The most rosy-eyed brokers said it couldn’t happen here. They said Manhattan was a different beast, and that its supply of apartments was kept in check by the island’s rocky shores, so demand for those units would always be strong, and prices elevated. They pointed out Manhattan’s sales prices hitting an all-time high last spring, months after the national housing market began collapsing, as a sign of its fundamental resilience.
But it turns out they may have overstated things.
As anecdotal evidence about fall sales seeps out, well before brokerage reports about fourth-quarter transactions are released, evidence is mounting that not only have Manhattan housing prices slipped, they have done so by around 20 percent, which is a much more precipitous plunge than expected.
“Both residential and commercial real estate markets have softened substantially since the last report, most notably in Manhattan,” said the edition of the Federal Reserve Board’s “beige book” that came out earlier this month.
The report, which looks at market conditions in various cities eight times a year, found that “the prices of Manhattan co-ops and condos are reported to have fallen by 15 to 20 percent since mid-summer, though it is hard to get a clear handle on prices due to thin volume. Much of the recent activity is reportedly from desperate sellers.”
Jonathan Miller, president of appraisal firm Miller Samuel, which provided data for the Fed’s analysis based on contract prices after a series of confidence-shaking bank failures and federal bailouts, said the drops are somewhat unsurprising. Prices historically fall after sales volume slows, and volume has ebbed considerably in recent months.
Indeed, sales have been off about 28 percent for the first three quarters of this year, versus the same year-ago period, Miller said.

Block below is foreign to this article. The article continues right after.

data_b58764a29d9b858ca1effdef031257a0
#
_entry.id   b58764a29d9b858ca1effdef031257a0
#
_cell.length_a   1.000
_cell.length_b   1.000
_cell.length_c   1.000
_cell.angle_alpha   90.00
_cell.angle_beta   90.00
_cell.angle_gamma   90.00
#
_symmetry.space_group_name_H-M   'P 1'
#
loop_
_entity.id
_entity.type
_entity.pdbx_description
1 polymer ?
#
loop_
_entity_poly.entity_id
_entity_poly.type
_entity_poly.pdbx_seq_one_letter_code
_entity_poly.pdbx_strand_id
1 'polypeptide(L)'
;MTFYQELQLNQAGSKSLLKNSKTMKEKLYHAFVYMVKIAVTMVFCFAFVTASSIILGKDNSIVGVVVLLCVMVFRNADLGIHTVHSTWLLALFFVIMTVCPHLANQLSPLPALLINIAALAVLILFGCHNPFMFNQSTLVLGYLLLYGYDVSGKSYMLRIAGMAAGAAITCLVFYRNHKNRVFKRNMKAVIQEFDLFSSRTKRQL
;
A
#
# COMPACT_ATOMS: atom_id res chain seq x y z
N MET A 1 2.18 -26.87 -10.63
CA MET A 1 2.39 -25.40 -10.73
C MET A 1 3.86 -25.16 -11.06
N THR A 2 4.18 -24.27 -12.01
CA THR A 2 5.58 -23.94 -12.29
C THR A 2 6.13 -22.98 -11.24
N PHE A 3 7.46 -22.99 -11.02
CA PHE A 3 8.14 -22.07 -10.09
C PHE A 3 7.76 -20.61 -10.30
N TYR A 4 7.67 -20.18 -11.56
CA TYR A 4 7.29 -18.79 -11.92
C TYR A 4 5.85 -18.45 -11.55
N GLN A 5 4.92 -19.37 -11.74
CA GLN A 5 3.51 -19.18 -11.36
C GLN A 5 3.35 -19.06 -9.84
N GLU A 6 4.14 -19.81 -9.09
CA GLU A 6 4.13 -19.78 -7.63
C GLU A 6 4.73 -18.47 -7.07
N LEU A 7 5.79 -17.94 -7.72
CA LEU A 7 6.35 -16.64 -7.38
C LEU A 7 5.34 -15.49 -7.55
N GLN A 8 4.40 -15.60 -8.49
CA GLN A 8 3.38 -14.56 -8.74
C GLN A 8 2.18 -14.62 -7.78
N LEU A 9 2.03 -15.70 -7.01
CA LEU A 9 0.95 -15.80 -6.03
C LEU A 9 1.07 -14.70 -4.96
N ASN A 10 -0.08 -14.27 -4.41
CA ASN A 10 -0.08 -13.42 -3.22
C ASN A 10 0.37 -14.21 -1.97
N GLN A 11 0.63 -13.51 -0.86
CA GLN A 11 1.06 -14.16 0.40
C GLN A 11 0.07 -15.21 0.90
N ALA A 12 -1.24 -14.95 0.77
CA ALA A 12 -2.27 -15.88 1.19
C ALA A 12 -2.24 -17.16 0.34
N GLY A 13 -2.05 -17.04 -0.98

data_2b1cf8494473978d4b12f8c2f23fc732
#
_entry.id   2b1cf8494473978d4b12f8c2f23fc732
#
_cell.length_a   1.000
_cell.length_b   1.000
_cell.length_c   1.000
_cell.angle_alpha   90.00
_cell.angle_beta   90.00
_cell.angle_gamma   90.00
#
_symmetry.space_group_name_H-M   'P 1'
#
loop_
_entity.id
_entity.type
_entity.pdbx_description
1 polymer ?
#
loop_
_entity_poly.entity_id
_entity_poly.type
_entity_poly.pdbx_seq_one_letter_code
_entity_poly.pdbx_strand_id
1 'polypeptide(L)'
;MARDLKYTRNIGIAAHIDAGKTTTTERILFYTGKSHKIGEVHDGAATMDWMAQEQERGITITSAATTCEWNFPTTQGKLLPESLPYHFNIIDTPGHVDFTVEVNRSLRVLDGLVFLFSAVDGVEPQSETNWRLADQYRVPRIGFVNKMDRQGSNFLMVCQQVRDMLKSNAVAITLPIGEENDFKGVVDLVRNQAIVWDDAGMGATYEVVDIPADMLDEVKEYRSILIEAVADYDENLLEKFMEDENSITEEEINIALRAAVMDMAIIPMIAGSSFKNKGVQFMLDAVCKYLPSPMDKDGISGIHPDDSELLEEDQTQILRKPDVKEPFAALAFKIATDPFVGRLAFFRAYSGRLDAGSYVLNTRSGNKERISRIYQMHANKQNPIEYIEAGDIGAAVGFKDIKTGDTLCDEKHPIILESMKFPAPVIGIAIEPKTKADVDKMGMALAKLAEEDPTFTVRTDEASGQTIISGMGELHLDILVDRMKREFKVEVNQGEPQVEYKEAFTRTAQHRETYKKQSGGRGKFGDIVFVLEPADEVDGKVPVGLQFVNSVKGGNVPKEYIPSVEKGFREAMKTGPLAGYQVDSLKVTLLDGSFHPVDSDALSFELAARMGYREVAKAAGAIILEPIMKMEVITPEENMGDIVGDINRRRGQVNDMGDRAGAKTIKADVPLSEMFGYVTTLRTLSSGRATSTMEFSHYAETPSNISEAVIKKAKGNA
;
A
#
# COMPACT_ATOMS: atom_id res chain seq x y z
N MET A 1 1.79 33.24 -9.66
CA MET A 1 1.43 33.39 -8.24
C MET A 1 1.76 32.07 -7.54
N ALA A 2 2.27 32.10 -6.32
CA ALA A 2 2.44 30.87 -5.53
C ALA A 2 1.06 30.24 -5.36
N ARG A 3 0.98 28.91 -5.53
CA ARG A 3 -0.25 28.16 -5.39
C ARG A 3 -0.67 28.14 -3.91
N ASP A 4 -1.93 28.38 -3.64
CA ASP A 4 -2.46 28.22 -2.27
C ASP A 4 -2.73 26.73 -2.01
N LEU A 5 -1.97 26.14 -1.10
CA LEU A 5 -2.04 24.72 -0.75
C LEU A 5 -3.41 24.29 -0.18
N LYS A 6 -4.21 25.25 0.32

“A drop in transactions always precedes a drop in prices, because it leads to [an] increase in inventory,” he said. “It’s really a canary in the subway.”
And no sector of Manhattan seems immune, including high-end units, or those priced upwards of $10 million, which had previously propped up the market’s average prices, brokers said. Prices of resales, as opposed to new development, which had shown some resistance to price dips, now also seem to be slipping, brokers added.
Of course, many of those contracts won’t close until this winter, so the data is in many ways a preview of what brokerages will announce in April, after the first quarter closes.
When they are revealed, the market could deteriorate further, said Noah Rosenblatt, who publishes the Web site UrbanDigs, and who in November concluded that prices were down 20 percent from their 2007 peak, based on his own anecdotal reporting from his real estate business.
That downward pressure will result because potential buyers will suddenly have useful hard-and-fast yardsticks by which to base their offers. Once they realize a co-op in a particular Upper East Side high-rise sold for 20 percent lower than its $1 million asking price, at $800,000, they might submit a lowered bid, too.
“Just like in the derivatives market, there will be price discoveries, and new benchmarks will be set,” Rosenblatt said. “It could create an adverse feedback loop.”
Not all brokers are convinced that sales prices have slipped so far. Some also say that the market may have bottomed out in late November, as open-house attendance seems to have crept up since then, in historically quiet December.
And although end-of-year bonuses for Wall Street workers, who make up a quarter of most brokers’ clients, could be off as much as 50 percent this year, they will still be handed out, leading to some hope for January.